What is sent to spell-out is phases, not phasal complements
Direct link: http://ling.auf.net/lingbuzz/003150
An appealing property of the phase theory is that it is relevant to many phenomena, i.e. many domain-based mechanisms are stated in terms of phases. However, although phasal complements have no theoretical status in the phase theory (only phases do), they are taken to define spell-out units. This paper argues for an approach where phases define spell-out domains, which means that what is sent to spell-out is the phase itself. Several arguments to this effect are presented regarding syntax-phonology interaction (in particular, encliticization in Bulgarian and Arabic, stress assignment in German and English, raddoppiamento fonosintattico in Abruzzese, and tone sandhi in Taiwanese), as well as more theoretical issues such as labeling. The assumption, however, has significant consequences for successive-cyclic movement. If phases are sent to spell-out and what is sent to spell-out is inaccessible to the syntax, successive-cyclic movement cannot target phases. Under the account argued for here, successive-cyclic movement therefore does not proceed via phases (i.e. phasal edges). As a result, the account also eliminates the PIC.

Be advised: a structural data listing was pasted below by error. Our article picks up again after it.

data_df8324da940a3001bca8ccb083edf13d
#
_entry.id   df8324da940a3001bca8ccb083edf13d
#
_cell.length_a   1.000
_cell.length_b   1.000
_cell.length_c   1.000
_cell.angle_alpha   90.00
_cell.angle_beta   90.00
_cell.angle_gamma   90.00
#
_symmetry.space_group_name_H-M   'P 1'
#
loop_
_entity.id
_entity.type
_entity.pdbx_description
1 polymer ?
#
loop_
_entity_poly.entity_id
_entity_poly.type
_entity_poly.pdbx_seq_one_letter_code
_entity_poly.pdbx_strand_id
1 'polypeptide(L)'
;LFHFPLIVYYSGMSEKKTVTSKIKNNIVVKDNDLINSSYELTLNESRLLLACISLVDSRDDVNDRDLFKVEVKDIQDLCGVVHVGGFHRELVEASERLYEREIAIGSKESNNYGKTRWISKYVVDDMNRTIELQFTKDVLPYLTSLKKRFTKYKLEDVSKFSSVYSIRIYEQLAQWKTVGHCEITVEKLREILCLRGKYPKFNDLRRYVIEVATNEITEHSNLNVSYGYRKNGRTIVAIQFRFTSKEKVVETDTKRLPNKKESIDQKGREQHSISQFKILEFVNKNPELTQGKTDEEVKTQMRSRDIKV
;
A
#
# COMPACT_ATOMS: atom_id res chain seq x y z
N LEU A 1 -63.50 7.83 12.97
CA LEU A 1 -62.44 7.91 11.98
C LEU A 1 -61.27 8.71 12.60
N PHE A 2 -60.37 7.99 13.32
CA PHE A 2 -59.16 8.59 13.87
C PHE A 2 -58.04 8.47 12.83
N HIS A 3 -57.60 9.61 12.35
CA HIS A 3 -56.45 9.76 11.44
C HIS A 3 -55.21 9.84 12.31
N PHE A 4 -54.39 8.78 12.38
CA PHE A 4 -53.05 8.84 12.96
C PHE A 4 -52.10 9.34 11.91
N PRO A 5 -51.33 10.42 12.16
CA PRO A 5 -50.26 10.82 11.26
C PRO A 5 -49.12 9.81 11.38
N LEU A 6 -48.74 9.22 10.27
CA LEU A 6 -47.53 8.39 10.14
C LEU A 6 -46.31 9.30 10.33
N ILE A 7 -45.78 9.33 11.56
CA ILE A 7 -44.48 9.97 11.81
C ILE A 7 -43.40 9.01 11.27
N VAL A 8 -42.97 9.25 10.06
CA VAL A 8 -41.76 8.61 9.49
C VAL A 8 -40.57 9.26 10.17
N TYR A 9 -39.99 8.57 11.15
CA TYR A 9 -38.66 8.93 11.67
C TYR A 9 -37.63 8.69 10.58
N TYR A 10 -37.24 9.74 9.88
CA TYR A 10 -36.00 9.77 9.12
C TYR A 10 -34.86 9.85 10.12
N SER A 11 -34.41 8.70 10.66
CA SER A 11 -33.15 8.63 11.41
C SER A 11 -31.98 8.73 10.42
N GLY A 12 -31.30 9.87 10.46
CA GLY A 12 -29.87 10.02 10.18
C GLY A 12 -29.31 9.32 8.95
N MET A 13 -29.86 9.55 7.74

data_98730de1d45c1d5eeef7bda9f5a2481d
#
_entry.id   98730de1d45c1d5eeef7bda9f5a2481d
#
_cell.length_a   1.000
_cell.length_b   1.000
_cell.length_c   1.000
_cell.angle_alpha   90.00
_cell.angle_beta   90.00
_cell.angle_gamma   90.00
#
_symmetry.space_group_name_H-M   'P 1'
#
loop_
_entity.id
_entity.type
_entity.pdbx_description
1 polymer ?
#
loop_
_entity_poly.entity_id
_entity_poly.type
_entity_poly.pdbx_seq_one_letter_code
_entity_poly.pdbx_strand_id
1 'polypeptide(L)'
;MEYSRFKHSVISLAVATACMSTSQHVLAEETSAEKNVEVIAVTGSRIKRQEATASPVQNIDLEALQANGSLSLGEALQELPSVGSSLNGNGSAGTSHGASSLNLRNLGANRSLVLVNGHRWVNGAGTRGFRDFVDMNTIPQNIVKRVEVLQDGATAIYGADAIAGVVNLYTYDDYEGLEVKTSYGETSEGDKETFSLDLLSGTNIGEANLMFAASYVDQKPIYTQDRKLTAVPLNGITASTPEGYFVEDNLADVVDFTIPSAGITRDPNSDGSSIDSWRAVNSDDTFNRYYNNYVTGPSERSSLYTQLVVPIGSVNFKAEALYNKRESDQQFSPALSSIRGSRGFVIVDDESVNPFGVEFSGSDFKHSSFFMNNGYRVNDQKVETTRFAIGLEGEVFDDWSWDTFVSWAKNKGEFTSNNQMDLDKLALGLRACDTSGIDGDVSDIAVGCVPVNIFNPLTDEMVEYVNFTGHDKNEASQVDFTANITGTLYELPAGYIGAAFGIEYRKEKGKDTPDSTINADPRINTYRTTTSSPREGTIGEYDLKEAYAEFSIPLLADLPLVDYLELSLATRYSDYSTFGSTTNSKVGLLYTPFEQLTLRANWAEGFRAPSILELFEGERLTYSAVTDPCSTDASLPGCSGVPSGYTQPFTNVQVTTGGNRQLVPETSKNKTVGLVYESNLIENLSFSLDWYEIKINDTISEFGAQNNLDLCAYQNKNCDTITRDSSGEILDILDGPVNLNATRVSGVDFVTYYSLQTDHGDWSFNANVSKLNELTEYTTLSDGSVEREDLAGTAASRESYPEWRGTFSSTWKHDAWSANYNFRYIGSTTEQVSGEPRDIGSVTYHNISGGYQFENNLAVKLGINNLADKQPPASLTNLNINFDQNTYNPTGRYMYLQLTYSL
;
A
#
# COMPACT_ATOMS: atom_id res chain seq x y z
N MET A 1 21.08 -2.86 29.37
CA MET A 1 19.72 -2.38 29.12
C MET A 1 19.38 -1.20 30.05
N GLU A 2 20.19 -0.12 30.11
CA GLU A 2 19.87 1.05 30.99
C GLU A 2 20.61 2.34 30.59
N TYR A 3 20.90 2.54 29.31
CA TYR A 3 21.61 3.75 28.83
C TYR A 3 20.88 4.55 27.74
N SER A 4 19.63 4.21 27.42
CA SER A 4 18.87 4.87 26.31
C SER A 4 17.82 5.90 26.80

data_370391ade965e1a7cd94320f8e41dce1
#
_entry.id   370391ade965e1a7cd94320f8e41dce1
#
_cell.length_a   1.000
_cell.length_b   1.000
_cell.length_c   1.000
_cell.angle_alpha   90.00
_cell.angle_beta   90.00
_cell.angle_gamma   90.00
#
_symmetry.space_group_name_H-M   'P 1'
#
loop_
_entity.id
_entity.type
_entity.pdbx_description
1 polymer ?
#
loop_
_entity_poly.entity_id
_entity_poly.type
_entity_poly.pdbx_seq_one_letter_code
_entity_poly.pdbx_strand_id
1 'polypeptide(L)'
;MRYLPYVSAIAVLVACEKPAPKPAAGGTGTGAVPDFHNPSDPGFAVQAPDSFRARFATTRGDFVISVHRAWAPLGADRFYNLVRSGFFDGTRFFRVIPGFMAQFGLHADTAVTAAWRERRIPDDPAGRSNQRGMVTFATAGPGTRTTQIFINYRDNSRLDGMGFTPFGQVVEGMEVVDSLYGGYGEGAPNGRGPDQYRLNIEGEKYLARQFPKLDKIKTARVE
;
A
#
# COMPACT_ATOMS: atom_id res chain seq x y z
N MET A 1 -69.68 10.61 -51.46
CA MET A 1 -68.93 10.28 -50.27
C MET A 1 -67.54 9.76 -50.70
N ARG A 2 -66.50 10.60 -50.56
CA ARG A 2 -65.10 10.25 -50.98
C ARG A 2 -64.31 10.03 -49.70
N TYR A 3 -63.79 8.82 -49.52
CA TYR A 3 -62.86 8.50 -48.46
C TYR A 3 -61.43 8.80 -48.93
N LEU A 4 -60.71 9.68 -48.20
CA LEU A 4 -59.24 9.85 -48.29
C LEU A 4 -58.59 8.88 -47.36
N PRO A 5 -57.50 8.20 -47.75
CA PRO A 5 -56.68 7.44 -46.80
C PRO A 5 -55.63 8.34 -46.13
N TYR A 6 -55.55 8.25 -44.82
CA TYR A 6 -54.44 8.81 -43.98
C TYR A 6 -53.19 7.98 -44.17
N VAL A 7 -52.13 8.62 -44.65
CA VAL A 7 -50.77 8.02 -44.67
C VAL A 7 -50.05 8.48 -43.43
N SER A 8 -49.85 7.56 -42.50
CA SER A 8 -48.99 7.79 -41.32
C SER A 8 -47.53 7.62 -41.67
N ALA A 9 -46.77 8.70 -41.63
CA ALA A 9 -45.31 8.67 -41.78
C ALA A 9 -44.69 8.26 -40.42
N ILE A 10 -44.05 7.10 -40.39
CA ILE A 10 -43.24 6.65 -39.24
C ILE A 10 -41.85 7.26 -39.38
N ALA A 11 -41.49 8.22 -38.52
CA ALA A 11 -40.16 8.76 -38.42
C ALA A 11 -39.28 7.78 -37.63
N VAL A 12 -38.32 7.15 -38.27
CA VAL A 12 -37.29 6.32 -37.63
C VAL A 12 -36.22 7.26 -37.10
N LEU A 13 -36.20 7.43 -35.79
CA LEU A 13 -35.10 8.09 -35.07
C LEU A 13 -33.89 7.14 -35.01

|Format:||[ pdf ]|
(please use that when you cite this article)
|Published in:||To appear in Linguistica 2017 (SinFonIJA 8)|
|keywords:||locality of movement, phases, the phase-impenetrability condition, spell-out, stress assignment, successive-cyclic movement, syntax-phonology interface, morphology, syntax, phonology|